Bad Government, Bad
Had to comment on this column in The Miami Herald by Sam Terilli, a professor at the University of Miami's School of Communication and a former general counsel at the newspaper. He expounds on the Marti Ten and ultimately blames ... the government:
[A] fair degree of the responsibility for this lies at the doorstep of the government agencies involved.
These agencies ought to know better than to do anything that compromises the independence or appearance of independence of the American news media. If Radio or TV Mart� felt compelled by law to make such payments, those agencies need either new lawyers or a new law. Our government should do nothing that makes our news media appear to be an arm of the government.
Sadly, these bone-headed actions by our government only benefit those who would harm this country, someone like, say, Castro himself, who has for years been claiming the American media are just a tool of the U.S. government. We ought not give a tyrant such an easy and ironic shot to take against us, especially when we know his media are neither free nor independent.
That's like blaming mobsters for corrupting cops or developers for creating ethical deficiencies in politicians. Yes, they do those things, but it's their jobs, just as it is the government's job to whip up propaganda. And if the person whipping it up has major American newspaper credentials, well, that's all for the better. Hell, the Bush Administration in particular would like nothing better than for the news media to be "an arm of the government." Or at least a willing -- and loving -- hand, like, say, Fox News.
After the jump: Aaronson leaving MNT, Marlins barely breathing, Koretzky Kills It.
Trevor to Memphis
Trevor Aaronson, who nailed Hollywood politics and other major stories in Broward County, left New Times Broward*Palm Beach to join former NTBPB editor Chuck Strouse in Miami to help shore up our sister newspaper in that city. That was in June. Sadly, the mission has been aborted. Trevor announced his resignation from New Times last week. He's heading to the Commercial Appeal in Memphis to become a special projects writer. We'll miss you ol' boy.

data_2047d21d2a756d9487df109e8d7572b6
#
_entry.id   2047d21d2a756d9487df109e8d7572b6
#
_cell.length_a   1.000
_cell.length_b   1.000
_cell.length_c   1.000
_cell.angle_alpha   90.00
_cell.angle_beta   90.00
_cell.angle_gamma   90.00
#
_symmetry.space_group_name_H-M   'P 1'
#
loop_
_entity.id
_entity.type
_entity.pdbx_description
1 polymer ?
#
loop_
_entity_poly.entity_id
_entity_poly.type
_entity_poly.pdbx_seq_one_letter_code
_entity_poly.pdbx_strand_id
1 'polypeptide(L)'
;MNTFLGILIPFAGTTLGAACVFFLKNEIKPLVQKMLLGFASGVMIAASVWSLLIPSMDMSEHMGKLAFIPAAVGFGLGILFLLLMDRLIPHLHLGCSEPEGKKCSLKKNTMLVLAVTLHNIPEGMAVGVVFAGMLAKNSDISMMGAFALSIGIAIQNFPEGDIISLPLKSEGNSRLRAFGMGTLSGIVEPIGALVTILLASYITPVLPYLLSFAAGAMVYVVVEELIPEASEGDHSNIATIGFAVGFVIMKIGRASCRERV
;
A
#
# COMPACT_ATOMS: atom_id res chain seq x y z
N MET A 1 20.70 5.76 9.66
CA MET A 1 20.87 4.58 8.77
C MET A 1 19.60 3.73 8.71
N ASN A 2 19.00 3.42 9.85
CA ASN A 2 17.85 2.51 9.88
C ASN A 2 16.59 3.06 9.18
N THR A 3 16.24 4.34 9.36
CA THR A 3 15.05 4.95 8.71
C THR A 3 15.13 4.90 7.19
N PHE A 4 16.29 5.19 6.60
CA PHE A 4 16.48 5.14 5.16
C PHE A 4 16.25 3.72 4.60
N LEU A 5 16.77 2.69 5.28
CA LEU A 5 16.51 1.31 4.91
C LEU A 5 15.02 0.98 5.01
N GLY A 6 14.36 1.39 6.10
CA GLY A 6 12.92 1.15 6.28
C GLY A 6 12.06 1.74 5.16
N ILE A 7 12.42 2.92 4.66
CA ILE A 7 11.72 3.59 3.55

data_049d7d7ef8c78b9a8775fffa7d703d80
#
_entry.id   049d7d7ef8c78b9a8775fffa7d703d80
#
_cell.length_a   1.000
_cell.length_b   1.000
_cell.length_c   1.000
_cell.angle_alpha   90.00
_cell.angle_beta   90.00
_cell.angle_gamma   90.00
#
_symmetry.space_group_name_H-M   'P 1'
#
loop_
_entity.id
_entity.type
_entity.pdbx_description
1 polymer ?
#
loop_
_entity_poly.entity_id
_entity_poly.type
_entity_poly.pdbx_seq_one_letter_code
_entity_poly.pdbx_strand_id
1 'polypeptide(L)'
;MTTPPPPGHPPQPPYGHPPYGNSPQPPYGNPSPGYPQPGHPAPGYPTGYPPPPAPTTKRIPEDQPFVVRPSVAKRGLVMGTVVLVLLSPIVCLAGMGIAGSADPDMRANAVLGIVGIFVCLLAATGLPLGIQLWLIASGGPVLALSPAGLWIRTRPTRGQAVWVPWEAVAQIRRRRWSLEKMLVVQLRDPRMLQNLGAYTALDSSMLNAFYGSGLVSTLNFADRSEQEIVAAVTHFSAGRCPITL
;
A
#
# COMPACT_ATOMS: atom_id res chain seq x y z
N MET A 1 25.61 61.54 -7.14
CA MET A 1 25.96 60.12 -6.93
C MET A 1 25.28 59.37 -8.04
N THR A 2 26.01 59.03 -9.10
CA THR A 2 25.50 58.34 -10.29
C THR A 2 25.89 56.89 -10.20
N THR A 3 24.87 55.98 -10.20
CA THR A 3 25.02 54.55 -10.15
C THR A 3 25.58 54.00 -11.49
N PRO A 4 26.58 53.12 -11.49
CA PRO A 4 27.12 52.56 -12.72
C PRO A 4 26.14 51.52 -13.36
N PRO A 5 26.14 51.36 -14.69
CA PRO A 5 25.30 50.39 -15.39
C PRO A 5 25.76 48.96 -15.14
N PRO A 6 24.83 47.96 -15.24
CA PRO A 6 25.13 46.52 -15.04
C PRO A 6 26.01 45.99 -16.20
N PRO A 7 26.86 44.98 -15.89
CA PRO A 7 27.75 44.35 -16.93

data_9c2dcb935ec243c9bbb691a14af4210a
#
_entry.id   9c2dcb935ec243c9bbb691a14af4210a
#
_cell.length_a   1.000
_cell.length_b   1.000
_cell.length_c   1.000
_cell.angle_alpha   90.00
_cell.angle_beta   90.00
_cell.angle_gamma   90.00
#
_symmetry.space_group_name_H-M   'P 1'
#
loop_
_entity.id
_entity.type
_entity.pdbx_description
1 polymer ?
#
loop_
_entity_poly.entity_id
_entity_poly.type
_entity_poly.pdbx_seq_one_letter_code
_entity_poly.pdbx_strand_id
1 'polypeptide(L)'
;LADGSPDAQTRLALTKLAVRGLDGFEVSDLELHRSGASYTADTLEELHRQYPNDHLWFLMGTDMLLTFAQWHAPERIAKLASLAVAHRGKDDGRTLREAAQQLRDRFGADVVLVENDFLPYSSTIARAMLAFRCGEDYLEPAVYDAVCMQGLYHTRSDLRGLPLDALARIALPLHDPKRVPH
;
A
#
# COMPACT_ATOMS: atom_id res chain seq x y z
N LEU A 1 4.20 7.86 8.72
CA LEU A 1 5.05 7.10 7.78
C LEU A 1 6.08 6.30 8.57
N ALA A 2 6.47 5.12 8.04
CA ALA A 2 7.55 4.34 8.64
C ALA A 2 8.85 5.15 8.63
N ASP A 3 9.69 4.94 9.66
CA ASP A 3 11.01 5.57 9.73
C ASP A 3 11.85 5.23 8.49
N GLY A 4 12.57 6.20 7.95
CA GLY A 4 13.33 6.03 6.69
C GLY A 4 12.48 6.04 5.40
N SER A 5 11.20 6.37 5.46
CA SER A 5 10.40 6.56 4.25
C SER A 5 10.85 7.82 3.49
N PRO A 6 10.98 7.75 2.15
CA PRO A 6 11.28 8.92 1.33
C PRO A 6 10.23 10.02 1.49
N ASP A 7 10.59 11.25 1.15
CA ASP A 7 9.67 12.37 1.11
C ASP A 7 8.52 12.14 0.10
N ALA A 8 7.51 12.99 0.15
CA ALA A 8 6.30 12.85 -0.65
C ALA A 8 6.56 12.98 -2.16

Those *&(%$# Marlins
During these past couple weeks, it's almost like the baseball gods have said to the Marlins, "Not so fast, youngters, you're not ready." They've been the victim of some bad mojo, culminating in a nightmarish, stomach-dropping loss in Atlanta after earning a four-run lead in the tenth inning. They basically have to win out now to have a real chance -- and that's 12 games worth (they're up 2-1 on the Mets at the moment). Not likely, but stranger things have happened. Since I last chimed in on them, Dan Uggla has pretty much sealed the Rookie of the Year Award by breaking the all-time home run record for a rookie second baseman and having a five-hit game. Hanley has been sensational and the skills he brings -- specifically run-producing speed combined with a touch of power (he's got 40 doubles and 13 home runs) -- is so damn valuable to a team. But it's Uggla's year.
(UPDATE: Okay, they blew another great performance by a starting pitcher. At least it's going to be easy to know what to focus on in the off-season: RELIEF.)
Komandante Koretzky The Fast Food First Amendment Festival apparently went off without a hitch Monday, by the way. More than 300 students showed up, the food ran out, and Koretzky had a good time impersonating Fidel Castro. Jake Smith, a colleague of mine at NT and an FAU student and former University Press editor, wasn't impressed with the local coverage by the Sun-Sentinel and Palm Beach Post:
They missed Amnesty International getting their table hurled 15 feet in the air, they missed the NORML league getting strongarmed out the gate. They also didn't mention the Crist supporters getting booted.
One insight that the papers don't know is that getting 300 FAU students to go to anything is a major success.
There are only two or three events a year at FAU that draw more than 100 kids. Those usually involve free
music and free comedians. For Koretzky to draw in a major turnout like this with a few turkey subs, slices
of pizza, and some vague mention of the First Amendment shows the sheer level of his mad genius.
Koretzky says he learned a couple of things from the event, which I think are worth sharing here:
1. I invited two Jewish groups (Hillel and Chabad Lubavitch) to participate, and both showed up and got beaucoup media attention. I invited two Christian groups (The Victory Bible Club and Catholic Newman Club), and neither wanted anything to do with us. So it occurs to me that the Jews run the media not because of any conspiracy, but because gentiles are just camera-shy.
2. I invited the College Republicans and the College Democrats to come out and campaign for their gubernatorial candidates. The CRs did, setting up a table outside our guard gate and yelling for Charlie
Crist. They even came inside the gate to get voluntarily rousted by our goon squad, earning them a sizable photo in The Palm Beach Post. The CDs never even returned my phone calls or emails. I pity Jim Davis.
Reminds you of that old Woody Allen quote: "Eighty percent of success is showing up."